Whenever we execute a procedure, it’s out of our hands. We expect it to do what it was designed to do, but what if it doesn’t? What if it takes a lot more time then expected? All kind of questions start to arise:

  • Is it almost finished, should I wait just a few more minutes?
  • Is it trapped in an infinitive loop? Or are my queries running slow?
  • Can I safely kill it? Or did it already commit some changes and should I reverse them?
  • Which job should I kill, is this mine?

We want some kind of feedback from our program, but since programs just do what we ask them to do, it’s up to us to find a way of getting the information we need. So how can you instrument your code? It’s not that difficult, you just have to add some lines of codes that tell you what it’s doing. When developing a procedure, and it’s not immediately doing what you expect, you might add some lines of code using DBMS_OUTPUT. That’s code instrumentation, by adding this you’re able to locate the problem and correct it. But DBMS_OUTPUT is very limited and you should create, or find, a proper logging mechanism. You really should! But the aim of this article is to show you what’s already present in the database and how we can get the most out of it.

Setting your identifier

Luckily for us, Oracle has already put a lot of effort in instrumenting the database. When you need an answer to the question: “Which session do I need to kill?” you can query the performance view “V$SESSION”, and most of the time you’ll able to pinpoint the badly behaving session. It shows you what it’s doing, which SQL-statement it last executed, or what it is waiting for. But when looking at the data in V$SESSION, you also see a lot of empty fields like client_identifier, client_info, module and action.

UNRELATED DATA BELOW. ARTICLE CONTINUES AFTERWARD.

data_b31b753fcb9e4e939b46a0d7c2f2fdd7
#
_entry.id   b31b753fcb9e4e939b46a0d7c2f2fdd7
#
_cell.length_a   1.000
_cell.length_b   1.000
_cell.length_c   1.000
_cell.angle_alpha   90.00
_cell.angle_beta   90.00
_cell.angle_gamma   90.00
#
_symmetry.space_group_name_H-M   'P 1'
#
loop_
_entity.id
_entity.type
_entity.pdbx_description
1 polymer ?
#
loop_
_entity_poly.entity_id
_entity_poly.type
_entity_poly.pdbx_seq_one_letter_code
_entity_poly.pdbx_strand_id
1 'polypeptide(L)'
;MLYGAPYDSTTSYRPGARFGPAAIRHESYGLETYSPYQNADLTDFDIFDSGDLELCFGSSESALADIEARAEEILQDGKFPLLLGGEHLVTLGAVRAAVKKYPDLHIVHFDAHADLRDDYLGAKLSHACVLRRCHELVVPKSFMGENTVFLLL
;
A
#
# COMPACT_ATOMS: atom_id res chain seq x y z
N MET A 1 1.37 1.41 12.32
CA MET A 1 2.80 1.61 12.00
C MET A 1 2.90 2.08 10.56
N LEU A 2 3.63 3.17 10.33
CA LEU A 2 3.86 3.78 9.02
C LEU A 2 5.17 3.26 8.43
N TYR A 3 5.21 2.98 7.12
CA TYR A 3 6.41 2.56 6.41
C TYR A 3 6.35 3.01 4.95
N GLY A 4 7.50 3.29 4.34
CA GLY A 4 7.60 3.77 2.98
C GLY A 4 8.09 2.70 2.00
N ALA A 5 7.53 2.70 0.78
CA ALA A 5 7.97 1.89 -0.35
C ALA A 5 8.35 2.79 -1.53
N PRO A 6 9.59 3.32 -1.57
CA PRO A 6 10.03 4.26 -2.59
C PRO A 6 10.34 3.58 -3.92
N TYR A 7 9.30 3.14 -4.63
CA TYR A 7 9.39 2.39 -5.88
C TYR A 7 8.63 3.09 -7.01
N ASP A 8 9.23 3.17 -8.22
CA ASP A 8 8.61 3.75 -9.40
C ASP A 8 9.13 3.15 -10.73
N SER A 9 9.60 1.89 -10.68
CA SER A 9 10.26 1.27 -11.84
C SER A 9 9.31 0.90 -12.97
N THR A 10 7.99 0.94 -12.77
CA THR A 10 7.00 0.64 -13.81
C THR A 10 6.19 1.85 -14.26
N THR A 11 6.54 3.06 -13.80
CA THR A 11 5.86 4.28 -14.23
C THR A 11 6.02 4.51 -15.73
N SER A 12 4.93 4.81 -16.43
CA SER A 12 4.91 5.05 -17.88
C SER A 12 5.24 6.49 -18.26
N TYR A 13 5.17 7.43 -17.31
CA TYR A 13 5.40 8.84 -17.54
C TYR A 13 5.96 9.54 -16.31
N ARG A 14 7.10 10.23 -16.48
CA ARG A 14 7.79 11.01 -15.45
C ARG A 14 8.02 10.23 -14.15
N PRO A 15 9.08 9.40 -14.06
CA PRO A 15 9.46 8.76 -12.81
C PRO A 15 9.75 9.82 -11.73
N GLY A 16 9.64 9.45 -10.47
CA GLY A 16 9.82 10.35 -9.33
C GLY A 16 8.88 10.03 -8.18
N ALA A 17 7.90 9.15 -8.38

These fields are free for you to use. If your DBA will allow grants on DBMS_SESSION and DBMS_APPLICATION_INFO you will be able to monitor your programs easily with the V$SESSION view:

dbms_application_info.set_client_info(client_info=>'Billy Bragg')
dbms_application_info.set_module(module_name=>'CREATE SONG', action_name=>'1.Write Melody');
dbms_application_info.set_action(action_name=>'2.Write text');

Querying the V$SESSION view again, it will provide you with much more detailed information. Your DBA would love you for this!


Setting these identifiers makes enabling tracing these programs a breeze. Using DBMS_MONITOR you can trace a session by using SESSION_TRACE_ENABLE and specifying a sessions SID and serial number. However, it might by more useful not to trace a single session, but to trace a single module or action:

dbms_monitor.serv_mod_act_trace_enable(service_name  => 'SYS$USERS'
,module_name   => 'PLAY GIG'
,waits         => TRUE
,binds         => TRUE
,instance_name => NULL);

Now you can take a look at the trace files. Most of us have heard of TKPROF, a little command line tool that comes with the database. Have you also heard of TRCSESS? Ever wondered what all those extra parameters in TRCSESS mean? TRCSESS is another little command line tool allowing you to take the input from one or more trace files and apply filters to get the set of SQL statements you’re interested in. Since these trace files also contain the module and action information you can easily create a trace file for the part that needs some investigation. In the raw data you can find the different actions in your module:

After filtering it for only one action, you have removed the statements that don’t belong to this criterion:

trcsess output=mytrace.trc action="1.Soundcheck"      dev11g_ora_3788.trc

This allows you to create a report using TKPROF which contains only the statements you’re interested in. This makies it easier to tune your applications.

tkprof mytrace.trc mytrace.txt sys=no sort=prsela,exeela,fchela

Enterprise Manager

What can be found in the performance views, can also be found in Enterprise Manager. Filter, aggregate, drill down and get all information you want with some simple clicks.


As you can see you can add some lines of code to set your identifier, module and action. It won’t take much time to implement but it will optimize the traceability of your programs. It might be a lifesaver when things go wrong.